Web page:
Food Insecurity at Urban Universities: USU’s Collaborative Opportunity Grant

A hallmark of USU’s programming, the Collaborative Opportunity Grant (COG) is a seed funding initiative that leverages the role of urban universities as a part of an interconnected urban ecosystem. All COG projects must center on a collaboration between a university and an external organization such as community-based organizations, to address a specific student success problem. The 2019-2020 COG recipients, University at Albany, University of Toledo, and University of Washington Tacoma, received $50,000 to address food insecurity among their students, as a holistic approach to student success. This blog will feature the stories of these universities over the upcoming month, to highlight their lessons learned, and to describe how their innovative partnerships helped address their students’ areas of critical need.

The COG grant was coming to a close when the COVID-19 pandemic hit. We realized there was a need to understand and articulate the impact of the pandemic on food insecurity among urban university community members. Knowing that university leaders were forced to think more critically about how they could and should address food access, and other basic need crises that were exacerbated as a result of the COVID-19 pandemic, USU designed a short-term, qualitative inquiry project to focus on the perceptions and experiences of students, faculty and staff during the Fall 2020 semester. University of New Orleans and Morgan State University joined the 3 original COG grantees as participants in the qualitative inquiry project. Together, the institutions surveyed and interviewed over 200 participants on topics such as access to food, impact on academics, equity and inclusion, and systemic barriers. The findings from this project are published in USU’s newest report linked here.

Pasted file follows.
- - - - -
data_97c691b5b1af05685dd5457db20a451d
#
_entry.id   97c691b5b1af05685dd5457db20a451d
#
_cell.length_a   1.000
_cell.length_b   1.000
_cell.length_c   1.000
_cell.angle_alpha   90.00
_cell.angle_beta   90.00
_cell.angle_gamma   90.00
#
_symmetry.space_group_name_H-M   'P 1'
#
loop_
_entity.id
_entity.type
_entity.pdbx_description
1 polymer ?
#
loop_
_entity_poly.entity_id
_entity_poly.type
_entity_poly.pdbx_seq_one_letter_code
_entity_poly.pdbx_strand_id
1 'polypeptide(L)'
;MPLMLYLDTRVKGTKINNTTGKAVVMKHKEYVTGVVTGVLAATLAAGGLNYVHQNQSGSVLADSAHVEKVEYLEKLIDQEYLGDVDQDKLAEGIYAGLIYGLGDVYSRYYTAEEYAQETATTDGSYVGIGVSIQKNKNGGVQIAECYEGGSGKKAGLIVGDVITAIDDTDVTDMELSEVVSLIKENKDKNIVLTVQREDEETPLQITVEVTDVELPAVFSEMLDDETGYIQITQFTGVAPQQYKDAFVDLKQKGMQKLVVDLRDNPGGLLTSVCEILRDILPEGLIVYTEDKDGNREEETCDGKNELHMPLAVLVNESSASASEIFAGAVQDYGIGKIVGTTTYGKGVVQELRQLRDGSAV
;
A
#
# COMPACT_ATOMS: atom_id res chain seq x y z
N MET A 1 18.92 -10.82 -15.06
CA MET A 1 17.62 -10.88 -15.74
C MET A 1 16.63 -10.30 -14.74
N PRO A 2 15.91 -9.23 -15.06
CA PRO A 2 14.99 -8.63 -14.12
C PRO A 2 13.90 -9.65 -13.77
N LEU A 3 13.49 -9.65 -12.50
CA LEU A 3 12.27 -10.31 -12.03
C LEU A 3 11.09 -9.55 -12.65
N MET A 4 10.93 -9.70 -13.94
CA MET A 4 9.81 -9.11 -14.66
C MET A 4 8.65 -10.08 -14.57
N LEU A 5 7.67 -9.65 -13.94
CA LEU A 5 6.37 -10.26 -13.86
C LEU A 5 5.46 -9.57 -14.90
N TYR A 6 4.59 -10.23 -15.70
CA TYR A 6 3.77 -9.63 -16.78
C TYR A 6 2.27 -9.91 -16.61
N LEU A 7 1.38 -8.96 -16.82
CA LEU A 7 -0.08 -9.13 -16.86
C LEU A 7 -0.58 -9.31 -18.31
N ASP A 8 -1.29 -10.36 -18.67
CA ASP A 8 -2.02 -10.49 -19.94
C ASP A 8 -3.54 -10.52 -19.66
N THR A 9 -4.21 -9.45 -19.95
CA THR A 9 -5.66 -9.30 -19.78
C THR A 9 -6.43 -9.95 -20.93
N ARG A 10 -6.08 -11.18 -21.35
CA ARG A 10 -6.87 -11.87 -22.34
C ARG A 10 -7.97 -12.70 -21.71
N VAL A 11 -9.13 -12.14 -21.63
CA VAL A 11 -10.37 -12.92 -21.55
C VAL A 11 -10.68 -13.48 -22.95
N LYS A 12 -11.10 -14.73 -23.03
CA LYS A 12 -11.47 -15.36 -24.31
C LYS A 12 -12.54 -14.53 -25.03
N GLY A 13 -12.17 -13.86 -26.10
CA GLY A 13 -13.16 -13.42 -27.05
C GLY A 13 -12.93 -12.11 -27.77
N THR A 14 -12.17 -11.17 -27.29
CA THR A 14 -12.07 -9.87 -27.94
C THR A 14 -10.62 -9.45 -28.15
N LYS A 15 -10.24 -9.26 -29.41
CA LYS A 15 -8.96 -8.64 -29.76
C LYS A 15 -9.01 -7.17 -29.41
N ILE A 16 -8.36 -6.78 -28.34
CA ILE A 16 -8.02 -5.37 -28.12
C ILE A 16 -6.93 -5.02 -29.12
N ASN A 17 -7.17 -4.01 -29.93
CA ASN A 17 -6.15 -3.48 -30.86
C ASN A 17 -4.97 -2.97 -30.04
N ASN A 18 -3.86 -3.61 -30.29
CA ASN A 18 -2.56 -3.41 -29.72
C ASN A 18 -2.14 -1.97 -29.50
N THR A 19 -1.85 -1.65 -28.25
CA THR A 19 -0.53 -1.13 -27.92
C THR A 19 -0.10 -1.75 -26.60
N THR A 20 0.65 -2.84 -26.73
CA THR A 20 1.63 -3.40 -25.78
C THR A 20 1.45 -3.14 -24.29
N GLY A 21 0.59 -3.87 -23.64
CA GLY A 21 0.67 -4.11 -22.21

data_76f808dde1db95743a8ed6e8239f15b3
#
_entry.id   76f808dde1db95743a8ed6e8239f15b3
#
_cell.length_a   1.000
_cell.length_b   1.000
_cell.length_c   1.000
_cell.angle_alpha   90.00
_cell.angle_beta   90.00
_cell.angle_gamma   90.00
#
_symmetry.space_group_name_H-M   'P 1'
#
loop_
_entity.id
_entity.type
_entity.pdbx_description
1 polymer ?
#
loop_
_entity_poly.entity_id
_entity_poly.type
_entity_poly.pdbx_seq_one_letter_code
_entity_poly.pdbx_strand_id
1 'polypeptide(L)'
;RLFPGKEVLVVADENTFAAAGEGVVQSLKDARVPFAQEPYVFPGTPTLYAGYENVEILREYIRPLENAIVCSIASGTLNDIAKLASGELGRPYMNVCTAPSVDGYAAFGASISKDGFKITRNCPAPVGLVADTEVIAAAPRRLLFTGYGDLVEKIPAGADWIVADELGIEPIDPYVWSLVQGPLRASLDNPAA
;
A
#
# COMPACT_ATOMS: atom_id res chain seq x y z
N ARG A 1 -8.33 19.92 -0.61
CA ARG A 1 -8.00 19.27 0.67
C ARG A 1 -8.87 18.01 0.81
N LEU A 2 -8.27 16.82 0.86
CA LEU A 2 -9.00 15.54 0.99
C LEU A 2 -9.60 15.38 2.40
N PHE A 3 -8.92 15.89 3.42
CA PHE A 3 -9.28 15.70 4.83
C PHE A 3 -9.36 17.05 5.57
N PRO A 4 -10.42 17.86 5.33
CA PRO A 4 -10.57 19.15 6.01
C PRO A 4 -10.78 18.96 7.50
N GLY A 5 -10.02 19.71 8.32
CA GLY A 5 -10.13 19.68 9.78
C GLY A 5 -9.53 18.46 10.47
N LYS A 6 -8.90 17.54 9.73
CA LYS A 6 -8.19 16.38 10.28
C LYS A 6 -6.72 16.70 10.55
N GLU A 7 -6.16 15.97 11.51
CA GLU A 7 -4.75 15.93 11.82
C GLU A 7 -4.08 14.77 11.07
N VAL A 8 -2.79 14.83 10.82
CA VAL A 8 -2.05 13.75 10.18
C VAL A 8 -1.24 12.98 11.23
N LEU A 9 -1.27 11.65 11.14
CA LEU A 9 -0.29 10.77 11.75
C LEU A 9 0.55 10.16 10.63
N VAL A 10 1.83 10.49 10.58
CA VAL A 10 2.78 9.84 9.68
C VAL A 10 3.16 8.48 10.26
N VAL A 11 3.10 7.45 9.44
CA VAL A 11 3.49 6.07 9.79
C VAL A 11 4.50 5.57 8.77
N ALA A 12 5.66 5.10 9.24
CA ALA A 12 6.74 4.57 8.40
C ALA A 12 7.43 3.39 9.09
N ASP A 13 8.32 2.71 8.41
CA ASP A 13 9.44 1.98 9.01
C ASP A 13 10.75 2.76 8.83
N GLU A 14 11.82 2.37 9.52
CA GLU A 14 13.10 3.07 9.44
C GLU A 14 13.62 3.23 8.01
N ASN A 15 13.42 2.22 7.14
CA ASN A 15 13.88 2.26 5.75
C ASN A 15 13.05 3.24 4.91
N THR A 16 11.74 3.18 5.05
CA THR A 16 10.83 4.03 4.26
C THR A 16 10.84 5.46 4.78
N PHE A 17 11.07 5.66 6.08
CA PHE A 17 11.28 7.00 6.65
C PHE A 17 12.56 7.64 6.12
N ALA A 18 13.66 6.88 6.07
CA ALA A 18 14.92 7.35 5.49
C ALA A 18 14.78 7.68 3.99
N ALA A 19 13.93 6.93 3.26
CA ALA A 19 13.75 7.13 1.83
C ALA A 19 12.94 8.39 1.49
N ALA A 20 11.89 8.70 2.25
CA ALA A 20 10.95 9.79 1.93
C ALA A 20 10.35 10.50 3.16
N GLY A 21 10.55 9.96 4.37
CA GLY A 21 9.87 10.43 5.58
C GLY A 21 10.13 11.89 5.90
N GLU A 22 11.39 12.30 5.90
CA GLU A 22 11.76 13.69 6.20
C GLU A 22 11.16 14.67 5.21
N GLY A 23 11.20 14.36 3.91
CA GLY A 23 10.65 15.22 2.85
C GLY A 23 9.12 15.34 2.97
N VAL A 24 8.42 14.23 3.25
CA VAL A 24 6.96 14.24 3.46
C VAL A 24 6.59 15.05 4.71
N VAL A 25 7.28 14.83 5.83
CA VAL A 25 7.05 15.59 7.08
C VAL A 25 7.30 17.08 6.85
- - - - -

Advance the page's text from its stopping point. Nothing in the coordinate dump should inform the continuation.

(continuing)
Ultimately both the COG cohort, and the COVID-19 inquiry project shine a light on the need for universities to consider indicators of student need that extend beyond the classroom or traditional success metrics. As a result we present a Call to Action for universities that identified nine ways to address food insecurity on their campuses.

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